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Brian Miller
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Posted: 07 May 2020 at 2:30pm | IP Logged | 1 post reply

I loved the cracks about Dan Majerle. That was good stuff.
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Rick Senger
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Posted: 07 May 2020 at 2:58pm | IP Logged | 2 post reply

Good point Giorgos. Salaries were definitely part of the breakup equation and I meant to mention them but it got lost in my lengthy post. Interestingly, basically the entire Bulls roster including many solid players could have been easily resigned other than Pippen and Jordan. Rodman who was still plenty productive wound up signing with the Lakers for only $1M the following year (a $3.5 mill reduction). Kukoc wound up signing with Philly a year later for less than his last season with the Bulls. Kerr's salary only went up $1M the next year and never went up much after. Harper played one more year then signed with the Lakers for $3.2 mill less. Luc Longley played one more year then signed with the Suns for $800K more. The net salary of all those guys (the best players on the team after Jordan and Pippen) actually went DOWN a fair amount within a year of the Last Dance. It was all about Pippen and Jordan's salaries.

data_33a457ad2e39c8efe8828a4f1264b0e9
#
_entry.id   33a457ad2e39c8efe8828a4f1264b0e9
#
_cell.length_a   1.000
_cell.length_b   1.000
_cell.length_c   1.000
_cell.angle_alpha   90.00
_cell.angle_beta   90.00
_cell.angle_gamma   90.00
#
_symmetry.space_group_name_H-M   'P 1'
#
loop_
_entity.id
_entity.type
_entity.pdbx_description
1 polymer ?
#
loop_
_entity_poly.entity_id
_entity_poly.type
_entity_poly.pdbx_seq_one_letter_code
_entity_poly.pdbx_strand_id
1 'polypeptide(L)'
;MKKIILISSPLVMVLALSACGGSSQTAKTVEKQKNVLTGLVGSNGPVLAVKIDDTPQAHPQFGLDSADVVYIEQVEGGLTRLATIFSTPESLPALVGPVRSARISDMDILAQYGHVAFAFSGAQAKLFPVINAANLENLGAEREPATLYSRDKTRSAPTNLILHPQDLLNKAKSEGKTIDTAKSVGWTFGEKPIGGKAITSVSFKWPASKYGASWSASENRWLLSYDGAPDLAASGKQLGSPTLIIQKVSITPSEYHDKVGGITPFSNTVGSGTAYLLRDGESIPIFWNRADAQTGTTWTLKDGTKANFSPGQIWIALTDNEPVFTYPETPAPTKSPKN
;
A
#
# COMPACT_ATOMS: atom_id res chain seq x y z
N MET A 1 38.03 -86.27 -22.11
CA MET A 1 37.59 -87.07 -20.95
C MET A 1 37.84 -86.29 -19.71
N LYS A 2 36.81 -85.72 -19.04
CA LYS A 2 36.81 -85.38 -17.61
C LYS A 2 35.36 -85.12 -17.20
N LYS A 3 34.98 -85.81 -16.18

Jordan's $30.1M then $33.1M salaries his last two years as a Bull eclipsed some entire team salaries. Pippen's super-team friendly deal was coming to an end and Krause felt Pippen was rapidly aging and likely to be way less productive. Pippen's production did, indeed, soon decline so letting him go, while questionable ethically after all the championshp contributions Scottie made at ten cents on the dollar, wasn't fiscally irresponsible.

Jordan, on the other hand, obviously required more thought given the enormity of his deal (which would only increase had he re-signed.) My feeling is this. Whatever he could get he was worth. Not just because merchandising / licensing of his perpetually #1 selling jersey would easily defray almost any salary, not because his being in the lineup almost guaranteed a sellout both at home and on the road, but because as long as he was playing and healthy, the Bulls were a legitimate playoff threat.
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Giorgos Goumas
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Posted: 07 May 2020 at 3:05pm | IP Logged | 3 post reply